Inquiring Scientists, Inquiring Readers in Middle School: Using Nonfiction to Promote Science Literacy couples the Common Core Standards of middle school science with the multimodal aspects of literacy (e.g., reading, writing, speaking, viewing, and listening). Shiverdecker and Fries-Gaither have developed a convenient handbook for those instructors who wish to transform their middle school science lectures into integrative engagements wherein students are prompted to think differently. Shiverdecker and Fries-Gaither begin by describing the format of the text in addition to explaining how the text should be used. The text is separated into two segments. Part I, “Integrating Science and Literacy Instruction,” serves as a how-to for first-time users. Here, the authors demonstrate how and why literacy can be integrated into middle school curriculum.
The second segment of the text, “The Inquiry Units,” consists of ten units which comprise scientific background information, common misconceptions, an annotated list of the texts, safety considerations, strategies for differentiation, supporting documents, and suggested assessments. These units are made up of children’s literature, newspaper and magazine articles, online materials, infographics, and videos which investigate topics from “chemistry, toys, and accidental inventions” to “the toes and teeth of horses.”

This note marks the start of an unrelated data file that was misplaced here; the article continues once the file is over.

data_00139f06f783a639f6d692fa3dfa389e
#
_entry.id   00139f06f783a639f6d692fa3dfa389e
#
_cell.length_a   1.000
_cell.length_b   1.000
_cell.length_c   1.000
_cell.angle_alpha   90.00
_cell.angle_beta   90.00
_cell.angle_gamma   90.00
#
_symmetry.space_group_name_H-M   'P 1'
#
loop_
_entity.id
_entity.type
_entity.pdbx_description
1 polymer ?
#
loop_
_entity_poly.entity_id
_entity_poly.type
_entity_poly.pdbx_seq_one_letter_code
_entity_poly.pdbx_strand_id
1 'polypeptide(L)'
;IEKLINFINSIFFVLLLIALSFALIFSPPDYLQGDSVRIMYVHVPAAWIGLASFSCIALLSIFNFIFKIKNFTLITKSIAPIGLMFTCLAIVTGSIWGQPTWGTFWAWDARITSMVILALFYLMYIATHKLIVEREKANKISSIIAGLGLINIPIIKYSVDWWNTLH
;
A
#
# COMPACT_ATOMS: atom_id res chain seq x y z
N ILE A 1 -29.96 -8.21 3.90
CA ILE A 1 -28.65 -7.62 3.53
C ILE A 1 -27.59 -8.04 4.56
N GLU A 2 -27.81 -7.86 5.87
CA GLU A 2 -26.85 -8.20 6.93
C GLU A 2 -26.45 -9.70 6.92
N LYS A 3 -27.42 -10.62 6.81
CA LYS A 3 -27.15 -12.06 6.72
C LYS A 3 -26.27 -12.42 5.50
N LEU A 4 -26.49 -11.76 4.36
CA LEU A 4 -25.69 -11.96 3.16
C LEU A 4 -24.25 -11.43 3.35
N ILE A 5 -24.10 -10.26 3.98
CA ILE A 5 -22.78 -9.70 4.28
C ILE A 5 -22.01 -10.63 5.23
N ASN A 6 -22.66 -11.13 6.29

Shiverdecker and Fries-Gaither have included interactive learning strategies with middle school science content such as flow charts, graphic organizers, and flashcard templates. Each of the ten chapters outlines the significance of life, physical, Earth, and space science in respect to the Next Generation Science Standards, Common Core State Standards, and English language arts. Contrary to the book’s cover, Inquiring Scientists, Inquiring Readers in Middle School makes up for the lack of color by displaying text and headings in large, bold, and easy-to-read fonts. The text is certainly accessible to middle schoolers grades 6–8, in addition to being teacher friendly. This design encourages collaborative group work as well as independent study by way of comp checks and investigative journals.
With this second installment, Shiverdecker and Fries-Gaither have created an interactive textbook that partners middle school science explorations with the element of literacy. This stylistic text presents inquiries wherein students are queried to write on subjects from scientific arguments to visual representations of a science concept. This contemporary approach to science learning provides a new alternative to spoon-fed middle school lessons.
John Pervez is an MA candidate in English at California State Polytechnic University, Pomona. His research interests include exploring ELL reading stamina and recollection as affected by traditional and digital media.